While the phrase, “with a bang” usually refers to a grand party or exuberant celebration, at the Botha Community Hall it was a literal expression.
As the bell tolled midnight on Saturday, Dec. 31 and 2016 crested over into Jan. 1, 2017, about 75 people at the hall popped their New Year’s balloon, a tradition that has gone on for more than a decade.
The monthly Old Tyme Dance Club hosts the family-friendly, all-ages dance on the final day of the year, breaking away from the regularly scheduled final Sunday of the month dance to take on the special, and final, day of the year.
Doug Haustein, the club’s president, noted that this year brought in a larger than usual number of youth to the dance, something that was delightful and gratifying to witness.
“This dance had the most children we’ve had at once at a dance,” he said. “We had a four- and five-year-old pair dancing, some teens, and some younger adults as well.”
While the dances are usually catered by attendees in the country tradition of a potluck meal, on New Year’s eve the meal is catered.
“Sarah’s Catering provided the food,” Haustein said, and guests enjoyed heaping plates of roast pork, mashed potatoes, steamed vegetables and salads. For dessert, the caterer brought out parfaits and tarts.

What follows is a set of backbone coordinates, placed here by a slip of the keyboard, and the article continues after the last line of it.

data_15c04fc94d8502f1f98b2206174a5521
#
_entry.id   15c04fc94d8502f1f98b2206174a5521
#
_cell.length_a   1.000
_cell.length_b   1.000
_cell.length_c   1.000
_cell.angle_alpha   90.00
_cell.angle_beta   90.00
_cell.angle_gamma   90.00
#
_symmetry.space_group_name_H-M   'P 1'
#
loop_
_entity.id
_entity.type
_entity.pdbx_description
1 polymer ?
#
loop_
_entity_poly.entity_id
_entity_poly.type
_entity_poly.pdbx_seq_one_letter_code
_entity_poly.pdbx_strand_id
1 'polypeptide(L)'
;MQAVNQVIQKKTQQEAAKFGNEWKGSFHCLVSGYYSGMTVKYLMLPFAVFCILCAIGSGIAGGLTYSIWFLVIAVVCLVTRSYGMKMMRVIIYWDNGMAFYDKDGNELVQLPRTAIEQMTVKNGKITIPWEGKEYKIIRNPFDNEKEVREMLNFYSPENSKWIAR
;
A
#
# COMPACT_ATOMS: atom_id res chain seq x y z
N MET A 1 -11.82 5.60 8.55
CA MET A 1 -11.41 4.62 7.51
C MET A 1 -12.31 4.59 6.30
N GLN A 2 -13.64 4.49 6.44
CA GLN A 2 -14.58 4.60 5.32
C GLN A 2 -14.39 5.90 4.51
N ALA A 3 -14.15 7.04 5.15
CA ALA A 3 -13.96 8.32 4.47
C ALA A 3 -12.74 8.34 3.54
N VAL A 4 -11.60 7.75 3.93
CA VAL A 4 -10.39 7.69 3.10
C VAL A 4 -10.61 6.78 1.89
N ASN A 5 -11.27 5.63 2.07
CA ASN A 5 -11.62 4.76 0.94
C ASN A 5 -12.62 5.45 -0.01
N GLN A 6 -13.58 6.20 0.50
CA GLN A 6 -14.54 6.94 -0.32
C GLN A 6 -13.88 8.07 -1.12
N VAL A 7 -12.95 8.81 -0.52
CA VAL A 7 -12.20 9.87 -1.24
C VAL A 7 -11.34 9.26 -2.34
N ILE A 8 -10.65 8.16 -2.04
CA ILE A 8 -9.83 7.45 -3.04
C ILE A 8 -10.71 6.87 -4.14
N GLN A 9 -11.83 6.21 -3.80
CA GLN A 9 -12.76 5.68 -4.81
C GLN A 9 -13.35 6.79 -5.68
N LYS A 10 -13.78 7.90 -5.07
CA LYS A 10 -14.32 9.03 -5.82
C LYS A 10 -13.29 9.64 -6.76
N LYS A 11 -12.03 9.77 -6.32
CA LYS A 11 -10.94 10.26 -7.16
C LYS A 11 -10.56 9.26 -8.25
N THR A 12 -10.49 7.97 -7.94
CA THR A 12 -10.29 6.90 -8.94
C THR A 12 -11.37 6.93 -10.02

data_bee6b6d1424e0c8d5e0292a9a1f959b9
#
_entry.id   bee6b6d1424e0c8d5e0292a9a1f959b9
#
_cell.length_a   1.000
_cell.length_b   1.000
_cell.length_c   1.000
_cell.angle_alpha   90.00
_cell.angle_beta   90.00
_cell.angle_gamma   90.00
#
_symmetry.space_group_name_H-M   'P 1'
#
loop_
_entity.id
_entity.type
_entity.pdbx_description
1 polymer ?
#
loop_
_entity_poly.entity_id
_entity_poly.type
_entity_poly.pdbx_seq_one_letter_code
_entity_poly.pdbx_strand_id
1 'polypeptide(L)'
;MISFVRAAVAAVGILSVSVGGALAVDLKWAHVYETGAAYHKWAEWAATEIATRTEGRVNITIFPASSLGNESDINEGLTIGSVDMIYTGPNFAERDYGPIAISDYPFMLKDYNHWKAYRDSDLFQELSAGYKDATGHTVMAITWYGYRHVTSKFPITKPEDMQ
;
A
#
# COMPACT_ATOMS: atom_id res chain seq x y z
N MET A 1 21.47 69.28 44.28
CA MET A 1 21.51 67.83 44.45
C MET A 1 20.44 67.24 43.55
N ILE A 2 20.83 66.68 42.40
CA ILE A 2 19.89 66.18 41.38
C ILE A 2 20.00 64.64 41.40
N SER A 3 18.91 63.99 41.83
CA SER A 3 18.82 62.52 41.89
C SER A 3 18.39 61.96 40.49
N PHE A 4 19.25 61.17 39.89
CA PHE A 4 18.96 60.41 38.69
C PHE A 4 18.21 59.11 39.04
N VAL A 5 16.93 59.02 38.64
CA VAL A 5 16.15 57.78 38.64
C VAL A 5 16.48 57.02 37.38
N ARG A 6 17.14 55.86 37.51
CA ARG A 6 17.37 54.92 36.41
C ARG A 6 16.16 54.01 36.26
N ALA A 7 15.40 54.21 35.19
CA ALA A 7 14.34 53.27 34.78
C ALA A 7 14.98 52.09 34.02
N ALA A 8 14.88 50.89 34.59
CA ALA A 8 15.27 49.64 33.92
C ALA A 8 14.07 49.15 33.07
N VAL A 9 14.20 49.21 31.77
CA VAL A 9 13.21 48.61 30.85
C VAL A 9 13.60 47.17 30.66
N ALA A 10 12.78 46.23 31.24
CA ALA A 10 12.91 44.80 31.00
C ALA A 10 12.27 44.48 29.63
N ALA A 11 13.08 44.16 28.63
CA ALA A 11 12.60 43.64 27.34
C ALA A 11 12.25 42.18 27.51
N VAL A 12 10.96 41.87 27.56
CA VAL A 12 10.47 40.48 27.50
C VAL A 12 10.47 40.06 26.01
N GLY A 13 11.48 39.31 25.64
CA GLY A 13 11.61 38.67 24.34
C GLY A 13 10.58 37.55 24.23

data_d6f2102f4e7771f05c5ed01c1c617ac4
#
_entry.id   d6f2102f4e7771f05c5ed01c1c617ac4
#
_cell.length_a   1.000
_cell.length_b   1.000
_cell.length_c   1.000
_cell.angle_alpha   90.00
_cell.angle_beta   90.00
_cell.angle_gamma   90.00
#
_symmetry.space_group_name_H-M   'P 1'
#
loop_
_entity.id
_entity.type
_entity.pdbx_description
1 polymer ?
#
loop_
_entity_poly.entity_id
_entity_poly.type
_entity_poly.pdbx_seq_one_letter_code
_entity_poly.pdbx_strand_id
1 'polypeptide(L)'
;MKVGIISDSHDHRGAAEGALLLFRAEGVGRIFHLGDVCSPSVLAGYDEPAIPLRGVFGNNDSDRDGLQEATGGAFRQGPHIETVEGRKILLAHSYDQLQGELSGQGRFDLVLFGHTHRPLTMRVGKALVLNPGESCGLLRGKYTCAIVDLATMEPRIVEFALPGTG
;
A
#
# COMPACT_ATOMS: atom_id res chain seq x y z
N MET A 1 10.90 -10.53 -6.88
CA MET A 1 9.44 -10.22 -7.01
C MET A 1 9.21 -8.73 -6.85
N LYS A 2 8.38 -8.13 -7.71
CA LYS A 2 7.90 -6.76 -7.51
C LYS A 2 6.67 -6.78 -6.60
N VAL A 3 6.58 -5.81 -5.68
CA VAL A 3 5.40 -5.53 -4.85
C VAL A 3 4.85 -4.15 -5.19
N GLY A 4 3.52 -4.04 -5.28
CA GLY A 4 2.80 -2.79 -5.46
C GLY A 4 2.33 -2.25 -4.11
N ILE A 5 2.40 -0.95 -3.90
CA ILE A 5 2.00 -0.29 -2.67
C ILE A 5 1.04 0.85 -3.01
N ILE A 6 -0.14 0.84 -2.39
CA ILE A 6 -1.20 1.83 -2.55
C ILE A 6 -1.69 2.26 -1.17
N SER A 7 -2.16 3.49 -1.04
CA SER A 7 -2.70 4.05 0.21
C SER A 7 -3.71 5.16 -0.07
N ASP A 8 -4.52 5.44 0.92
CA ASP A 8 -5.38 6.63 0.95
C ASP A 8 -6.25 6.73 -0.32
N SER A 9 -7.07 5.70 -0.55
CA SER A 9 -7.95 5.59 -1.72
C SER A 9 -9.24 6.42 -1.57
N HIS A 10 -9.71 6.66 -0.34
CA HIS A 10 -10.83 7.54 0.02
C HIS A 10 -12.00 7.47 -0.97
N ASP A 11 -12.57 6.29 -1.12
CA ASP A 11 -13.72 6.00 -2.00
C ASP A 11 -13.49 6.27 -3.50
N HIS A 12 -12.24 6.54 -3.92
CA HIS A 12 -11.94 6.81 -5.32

On stage, the Country Gems provided a range of old-fashioned, traditional country tunes that have become the signature of not just the dances in general, but of the New Year’s celebration itself.
The Gems have played the New Year’s dance now for three years, becoming a favourite with a great many of the dancers.
“We’re not set in stone and we might change it up, but we like them,” Haustein explained.
Chad Detlor and Amanda Jones attended the dance. Jones brought her son, five-year-old Zack, with her. Zack is Brazilian, and this is his first winter in Canada.
“We had his birthday party recently, and the theme was snow,” Jones said, as Zack took Maddyson Morrin, 4, out onto the floor to dance again. “He just loves it. And he loves to dance. I’m really glad we came.”
Jones spent a couple of dances on the dance floor with her son in her arms, the animated little boy enjoying every moment.
While many of the people at the dance were regulars to the Old Tyme dances, some coming from communities as far as Camrose and Red Deer, others were local members of the community simply coming together to enjoy dance and New Year’s eve.
“We have some people here who can barely walk,” Haustein said. “They can barely lift their feet and they shuffle, but they want to dance, so they come and dance.”